Peter Seidenberg (USA)

The 2018 Laser Masters World Championships marked Peter’s 32nd straight appearance competing at the event, and he’s captured a remarkable 13 world titles in his age category to date. Known as the “Iron Master” of Laser sailing, the only Masters Worlds he missed was the first one held in France in 1980, and that was only because he wasn’t aware the event was being held! Peter also created the Seitech Dolly that became the standard dolly in North America and beyond, not just for Lasers but for many dinghies. Read more about Peter here, including his incredible tale of how in 1963, in the dead of night, he and a friend escaped in a kayak from communist East Germany on to freedom.


Dick Tillman (USA)

Dick Tillman won the very first major Laser regatta: the 1971 North American Championship (87-boat fleet with many champion sailors competing). He then went on to win the following two Laser North American titles.

A former US Air Force Major from Indiana, USA, Dick was an alternate member of the U.S. sailing team at the 1976 Olympics and was named US Sailor of the Year in 1965. Dick was National Intercollegiate Sailing Champion with the U.S. Naval Academy in 1957. Dick Tillman holds national, North American, and world titles in the Snipe, Finn, Laser, and Sunfish classes, won a bronze medal at the 1959 Pan American Games in the Snipe, and was Great Grand Master Laser Radial World Champion in 2002.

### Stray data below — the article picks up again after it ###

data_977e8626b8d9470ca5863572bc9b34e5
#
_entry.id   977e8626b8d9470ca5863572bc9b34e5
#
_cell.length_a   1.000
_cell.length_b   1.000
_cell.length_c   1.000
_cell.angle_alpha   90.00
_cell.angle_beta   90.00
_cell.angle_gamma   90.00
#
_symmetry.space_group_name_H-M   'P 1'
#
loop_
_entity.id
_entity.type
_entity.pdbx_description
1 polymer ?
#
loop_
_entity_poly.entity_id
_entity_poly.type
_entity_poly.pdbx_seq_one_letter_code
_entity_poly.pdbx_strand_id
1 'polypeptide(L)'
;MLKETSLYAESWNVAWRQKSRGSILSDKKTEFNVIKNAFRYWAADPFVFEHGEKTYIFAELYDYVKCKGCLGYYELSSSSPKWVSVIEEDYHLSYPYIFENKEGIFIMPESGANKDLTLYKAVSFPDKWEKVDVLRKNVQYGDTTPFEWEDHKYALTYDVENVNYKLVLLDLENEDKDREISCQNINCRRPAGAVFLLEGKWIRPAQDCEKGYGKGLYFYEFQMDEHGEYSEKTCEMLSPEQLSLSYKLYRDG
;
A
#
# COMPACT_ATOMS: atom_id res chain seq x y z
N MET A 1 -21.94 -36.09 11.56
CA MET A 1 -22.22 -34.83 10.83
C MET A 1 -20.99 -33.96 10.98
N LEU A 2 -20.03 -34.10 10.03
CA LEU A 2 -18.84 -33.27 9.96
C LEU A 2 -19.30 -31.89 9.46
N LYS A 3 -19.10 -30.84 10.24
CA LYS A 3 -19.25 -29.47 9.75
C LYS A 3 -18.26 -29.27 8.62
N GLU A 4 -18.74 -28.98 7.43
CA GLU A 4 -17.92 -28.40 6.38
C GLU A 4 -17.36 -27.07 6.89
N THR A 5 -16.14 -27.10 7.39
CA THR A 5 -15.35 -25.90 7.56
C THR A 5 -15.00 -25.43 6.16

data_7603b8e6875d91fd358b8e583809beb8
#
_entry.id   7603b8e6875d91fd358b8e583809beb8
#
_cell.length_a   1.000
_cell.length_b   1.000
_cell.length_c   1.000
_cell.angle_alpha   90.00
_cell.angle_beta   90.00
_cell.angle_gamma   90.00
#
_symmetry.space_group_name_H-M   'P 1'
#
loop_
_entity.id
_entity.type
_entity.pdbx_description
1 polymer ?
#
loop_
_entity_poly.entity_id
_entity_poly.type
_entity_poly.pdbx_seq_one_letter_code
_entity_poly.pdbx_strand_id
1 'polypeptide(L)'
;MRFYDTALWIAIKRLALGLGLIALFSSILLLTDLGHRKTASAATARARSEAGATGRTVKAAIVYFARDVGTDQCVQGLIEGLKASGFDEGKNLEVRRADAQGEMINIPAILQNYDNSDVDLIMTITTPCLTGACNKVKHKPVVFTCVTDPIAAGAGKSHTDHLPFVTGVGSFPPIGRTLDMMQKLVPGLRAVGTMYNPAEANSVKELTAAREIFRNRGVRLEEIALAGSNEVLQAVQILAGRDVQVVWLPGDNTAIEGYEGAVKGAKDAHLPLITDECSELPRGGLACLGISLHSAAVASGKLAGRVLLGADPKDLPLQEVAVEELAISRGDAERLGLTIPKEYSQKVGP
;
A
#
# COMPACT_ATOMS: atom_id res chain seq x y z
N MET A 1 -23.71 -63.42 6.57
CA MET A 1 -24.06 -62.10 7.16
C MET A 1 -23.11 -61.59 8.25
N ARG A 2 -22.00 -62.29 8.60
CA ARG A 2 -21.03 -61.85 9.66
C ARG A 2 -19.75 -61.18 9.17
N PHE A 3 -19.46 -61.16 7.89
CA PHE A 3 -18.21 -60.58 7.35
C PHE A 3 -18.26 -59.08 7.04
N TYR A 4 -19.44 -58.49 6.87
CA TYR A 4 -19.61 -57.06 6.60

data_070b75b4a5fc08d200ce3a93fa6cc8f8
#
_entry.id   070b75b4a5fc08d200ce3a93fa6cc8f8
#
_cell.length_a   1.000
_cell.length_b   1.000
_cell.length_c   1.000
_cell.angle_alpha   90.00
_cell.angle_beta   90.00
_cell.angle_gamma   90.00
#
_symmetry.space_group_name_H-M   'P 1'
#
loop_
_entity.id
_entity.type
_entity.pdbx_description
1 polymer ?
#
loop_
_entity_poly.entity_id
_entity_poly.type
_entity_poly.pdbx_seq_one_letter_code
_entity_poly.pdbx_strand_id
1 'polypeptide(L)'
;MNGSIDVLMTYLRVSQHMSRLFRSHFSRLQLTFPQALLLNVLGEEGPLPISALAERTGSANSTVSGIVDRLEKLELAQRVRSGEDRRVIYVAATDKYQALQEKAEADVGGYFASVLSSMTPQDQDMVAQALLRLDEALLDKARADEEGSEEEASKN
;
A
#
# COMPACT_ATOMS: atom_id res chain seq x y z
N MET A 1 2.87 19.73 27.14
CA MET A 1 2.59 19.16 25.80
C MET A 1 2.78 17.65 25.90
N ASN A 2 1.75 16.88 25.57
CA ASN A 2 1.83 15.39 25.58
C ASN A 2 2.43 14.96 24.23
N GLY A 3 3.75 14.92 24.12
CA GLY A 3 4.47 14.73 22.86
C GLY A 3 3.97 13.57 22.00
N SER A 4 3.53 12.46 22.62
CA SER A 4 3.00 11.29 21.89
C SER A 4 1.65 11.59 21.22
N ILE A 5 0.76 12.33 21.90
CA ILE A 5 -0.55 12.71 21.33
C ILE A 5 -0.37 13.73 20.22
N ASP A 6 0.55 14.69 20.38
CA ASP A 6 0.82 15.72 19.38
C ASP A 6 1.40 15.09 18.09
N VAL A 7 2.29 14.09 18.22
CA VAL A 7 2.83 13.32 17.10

Dick has been a significant volunteer contributor to the sport of sailing, having been a director of the U.S. Sailing Association for three years, chair of the National Single-handed Championship Committee for seven years, commodore of the Snipe Class International Racing Association, sailing representative to USOC Athletes Advisory Council, Executive Director of the International J/24 Class Association, president of the US Windsurfing Association and president of the International Sunfish Class Association.

Dick wrote Laser Sailing for the 1990s (published in 1991) and also The Complete Book of Laser Sailing (first published in 2005), both widely regarded as the “Bible” of how to rig, sail and race a Laser. Dick is known for being a true gentleman on and off the water and for always being available to share his sailing knowledge.

Takao Otani (Japan)

Mention ILCA sailing in Japan, and the name Takao Otani invariably pops up as synonymous with its very being, growth, and success. As the longtime owner of Performance Sailcraft Japan, a member of the ILCA World Council, an international judge, and exceptional race officer, Otani is a veritable force in spearheading the growth of sailing and the class in Asia and around the world. Being the first Asian to be inducted into the ILCA Hall of Fame is just one of the many firsts for Otani in a lifetime of love and involvement with the sport.

He was there right at the very beginning in the seminal 1970s when he met sailing legends like Keith Musto and Ian Bruce, which brought him to recognize the ILCA dinghy as the embodiment of his dream sailboat: an affordable, off-the-shelf, equal performance, one-design sailboat (his words exactly) that would be instrumental in promoting sailing to the world with a robust class association to foster its growth and continuity. Takao was there to help run the first world championships in Bermuda in 1974 but finding that the Japanese representative could not attend, Takao sailed the event instead using a borrowed life jacket. And he has never looked back since, being instrumental to the development of the class, both in Japan and the rest of the Asian region.

For a young man aspiring to be a freelance journalist and yacht designer, Takao has indeed made a name for himself and for the class in pursuing the dream that continues to this day!